He promised to deliver on a plebiscite regarding same-sex marriage this year, but looks like that isn’t going to happen. While Prime Minister Malcolm Turnbull said during the election campaign that he expected the plebiscite to be held by the end of the 2016, the Australian Electoral Commission provided advice to the government last week that “strongly recommended” against that timing.
Labor has criticised Malcolm Turnbull and his government for the proposed delay of the same-sex marriage plebiscite to 2017. “Mr Turnbull is willing to waste taxpayers’ money and provide a platform for hate campaigns, all because he doesn’t have the guts to put a vote to Parliament,” Opposition Leader Bill Shorten said. “Let’s just get on with it. Parliament should do its job and deal with a marriage equality bill, with all parties afforded a free vote.”
The Prime Minister’s office said in a statement that the commitment to hold plebiscite “as soon as practicable” had not changed.
“The mechanics of the plebiscite, including the specific question and the timing, are subject to the usual cabinet processes. No decisions have as yet been made,” the statement said.
Former High Court justice Michael Kirby agrees with Mr Shorten, saying it’s better to wait for parliament to deal with same-sex marriage than hold a divisive and non-binding public vote that sets a precedent. “It will mean that any time there is something that is controversial, that’s difficult for the parliamentarians to address or they don’t want to address, they’ll send it out to a plebiscite,” he told ABC radio on Monday. “Australia’s politicians didn’t need a plebiscite to end discrimination against Aborigines, women, non-white immigrants or people with disabilities so they shouldn’t need one for gay people.”
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He drew a parallel with the recent Brexit vote in the UK, saying that was an unnecessary national poll and the result shattered expectations.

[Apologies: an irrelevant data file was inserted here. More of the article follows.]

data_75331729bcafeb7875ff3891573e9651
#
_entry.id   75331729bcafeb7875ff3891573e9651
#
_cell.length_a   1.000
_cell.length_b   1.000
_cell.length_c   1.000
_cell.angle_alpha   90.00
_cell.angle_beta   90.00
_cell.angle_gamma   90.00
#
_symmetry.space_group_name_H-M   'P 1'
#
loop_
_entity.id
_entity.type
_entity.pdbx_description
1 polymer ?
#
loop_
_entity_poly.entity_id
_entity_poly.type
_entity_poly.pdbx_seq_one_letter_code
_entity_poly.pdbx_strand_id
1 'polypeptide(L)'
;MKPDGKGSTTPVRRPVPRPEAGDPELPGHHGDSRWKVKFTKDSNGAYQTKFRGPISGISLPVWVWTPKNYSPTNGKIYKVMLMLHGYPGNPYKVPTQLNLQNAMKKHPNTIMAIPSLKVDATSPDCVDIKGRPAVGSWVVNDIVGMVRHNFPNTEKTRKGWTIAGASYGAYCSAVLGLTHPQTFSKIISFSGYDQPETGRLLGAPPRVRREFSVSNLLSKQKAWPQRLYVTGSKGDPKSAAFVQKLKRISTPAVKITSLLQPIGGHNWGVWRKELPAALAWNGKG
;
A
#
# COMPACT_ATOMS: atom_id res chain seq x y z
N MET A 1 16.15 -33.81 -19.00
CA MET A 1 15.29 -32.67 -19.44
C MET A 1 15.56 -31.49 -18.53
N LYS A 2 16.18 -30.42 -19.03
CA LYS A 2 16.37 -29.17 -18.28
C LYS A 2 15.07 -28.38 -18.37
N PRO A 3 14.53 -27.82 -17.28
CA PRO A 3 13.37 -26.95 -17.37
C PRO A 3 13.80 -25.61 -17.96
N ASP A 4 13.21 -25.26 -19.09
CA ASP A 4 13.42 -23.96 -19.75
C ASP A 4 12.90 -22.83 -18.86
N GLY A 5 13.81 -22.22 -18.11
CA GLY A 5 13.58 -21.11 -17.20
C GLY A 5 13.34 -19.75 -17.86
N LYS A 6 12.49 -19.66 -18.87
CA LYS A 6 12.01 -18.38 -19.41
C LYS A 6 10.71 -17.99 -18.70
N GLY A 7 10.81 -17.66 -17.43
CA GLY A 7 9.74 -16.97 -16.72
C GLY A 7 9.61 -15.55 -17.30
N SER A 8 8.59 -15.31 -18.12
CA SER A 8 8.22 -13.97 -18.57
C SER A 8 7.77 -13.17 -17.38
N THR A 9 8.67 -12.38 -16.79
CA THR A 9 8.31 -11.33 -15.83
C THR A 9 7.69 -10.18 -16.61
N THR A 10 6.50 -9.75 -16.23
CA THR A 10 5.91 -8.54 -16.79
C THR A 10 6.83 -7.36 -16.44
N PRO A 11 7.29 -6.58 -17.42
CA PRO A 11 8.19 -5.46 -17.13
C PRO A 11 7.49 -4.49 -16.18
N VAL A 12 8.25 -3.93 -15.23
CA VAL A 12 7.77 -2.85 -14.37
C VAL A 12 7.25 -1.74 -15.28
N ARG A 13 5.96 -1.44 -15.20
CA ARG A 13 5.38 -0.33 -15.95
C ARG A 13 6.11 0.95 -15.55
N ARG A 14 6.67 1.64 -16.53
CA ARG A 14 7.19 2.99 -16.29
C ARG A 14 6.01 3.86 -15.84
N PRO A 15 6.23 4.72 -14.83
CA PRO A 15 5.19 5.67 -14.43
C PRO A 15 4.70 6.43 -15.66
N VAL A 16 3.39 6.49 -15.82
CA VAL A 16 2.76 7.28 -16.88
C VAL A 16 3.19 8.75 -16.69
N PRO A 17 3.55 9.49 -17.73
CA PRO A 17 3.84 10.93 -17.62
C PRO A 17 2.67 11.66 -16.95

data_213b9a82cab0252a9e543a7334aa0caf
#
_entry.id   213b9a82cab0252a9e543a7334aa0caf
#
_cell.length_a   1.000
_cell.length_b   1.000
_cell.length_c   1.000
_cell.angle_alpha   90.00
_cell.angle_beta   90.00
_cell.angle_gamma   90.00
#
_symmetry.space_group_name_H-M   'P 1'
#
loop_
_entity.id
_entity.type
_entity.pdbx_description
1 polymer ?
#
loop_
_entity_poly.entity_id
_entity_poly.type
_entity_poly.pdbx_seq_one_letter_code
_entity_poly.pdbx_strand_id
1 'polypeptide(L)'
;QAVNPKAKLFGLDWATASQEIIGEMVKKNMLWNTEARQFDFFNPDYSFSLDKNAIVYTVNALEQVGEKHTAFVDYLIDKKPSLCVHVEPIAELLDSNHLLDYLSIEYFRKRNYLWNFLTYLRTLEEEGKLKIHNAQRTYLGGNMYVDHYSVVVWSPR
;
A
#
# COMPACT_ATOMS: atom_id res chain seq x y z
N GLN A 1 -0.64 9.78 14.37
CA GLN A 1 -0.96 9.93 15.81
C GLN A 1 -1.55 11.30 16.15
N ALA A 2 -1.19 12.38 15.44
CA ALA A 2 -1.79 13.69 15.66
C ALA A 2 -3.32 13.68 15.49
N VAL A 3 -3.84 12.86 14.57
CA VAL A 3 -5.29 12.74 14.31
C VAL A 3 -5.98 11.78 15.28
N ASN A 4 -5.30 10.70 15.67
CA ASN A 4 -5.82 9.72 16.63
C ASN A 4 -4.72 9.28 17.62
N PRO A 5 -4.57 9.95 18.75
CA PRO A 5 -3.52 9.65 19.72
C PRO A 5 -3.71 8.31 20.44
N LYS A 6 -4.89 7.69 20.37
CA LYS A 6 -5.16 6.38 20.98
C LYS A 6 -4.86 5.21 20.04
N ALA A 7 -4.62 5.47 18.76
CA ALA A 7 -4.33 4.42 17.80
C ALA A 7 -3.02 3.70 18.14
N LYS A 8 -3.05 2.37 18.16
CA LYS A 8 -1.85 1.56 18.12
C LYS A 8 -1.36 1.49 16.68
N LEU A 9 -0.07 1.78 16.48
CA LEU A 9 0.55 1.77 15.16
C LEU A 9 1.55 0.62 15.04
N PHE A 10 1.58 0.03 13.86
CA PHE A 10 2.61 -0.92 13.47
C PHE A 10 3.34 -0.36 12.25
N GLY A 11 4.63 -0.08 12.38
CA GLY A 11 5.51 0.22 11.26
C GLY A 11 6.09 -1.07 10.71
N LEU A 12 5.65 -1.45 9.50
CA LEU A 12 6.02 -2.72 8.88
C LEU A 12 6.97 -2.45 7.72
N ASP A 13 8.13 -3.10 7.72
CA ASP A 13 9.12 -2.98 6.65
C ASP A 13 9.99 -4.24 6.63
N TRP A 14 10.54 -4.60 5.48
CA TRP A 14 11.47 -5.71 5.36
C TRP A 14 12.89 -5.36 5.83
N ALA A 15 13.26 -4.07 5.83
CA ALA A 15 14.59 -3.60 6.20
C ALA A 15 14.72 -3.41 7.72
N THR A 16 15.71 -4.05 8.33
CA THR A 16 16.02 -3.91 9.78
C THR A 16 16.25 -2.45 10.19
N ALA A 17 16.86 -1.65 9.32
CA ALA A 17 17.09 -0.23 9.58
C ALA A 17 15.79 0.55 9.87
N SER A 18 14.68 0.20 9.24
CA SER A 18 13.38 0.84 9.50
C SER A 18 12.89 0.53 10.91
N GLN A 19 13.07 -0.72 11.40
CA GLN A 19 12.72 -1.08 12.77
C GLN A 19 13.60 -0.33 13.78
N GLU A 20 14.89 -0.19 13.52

Australia’s parliaments weren’t working well at the moment but instead of putting tricky issues out to a plebiscite we should be strengthening parliament and making sure it did its job.
The public weren’t asked when politicians moved to give equality in law to Aboriginal people, to end the White Australia policy, to advance women’s equality or for disabled people.
“Why are we now picking out the LGBT, the gay community?” Mr Kirby asked. “It’s simply an instance of hate and dislike, hostility to a small minority in our population, it’s un-Australian.”
“Another broken promise by Malcolm Turnbull,” Labor immigration spokesman Shayne Neumann said, repeating the opposition’s warning that the campaign leading up to the plebiscite will be divisive and hurtful.
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Greens leader Richard Di Natale said he was unsurprised by the “delay tactic”, calling the plebiscite a “pointless” sham that would be costly, divisive and ignored by some Coalition MPs anyway.
“Delays are the entire point of the Liberals’ plebiscite ploy. They don’t want to end discrimination in the law, they want to push it off to the never-never,” Senator Di Natale said.
Same-sex marriage – and the details of how the debate should be resolved – remain a divisive proposition inside the Coalition.
Labor has said the move represents a broken promise from the Prime Minister and reiterating the call for a free vote among MPs to decide the matter this year.
Public support for same-sex marriage is consistently strong. A Fairfax-Ipsos poll last year showed 68 per cent in favour and 25 per cent opposed.
So let’s talk: Do you think there will be more broken promises from the Turnbull government? Do you think that the plebiscite on same sex marriage should be avoided completely and left to the parliament to decide?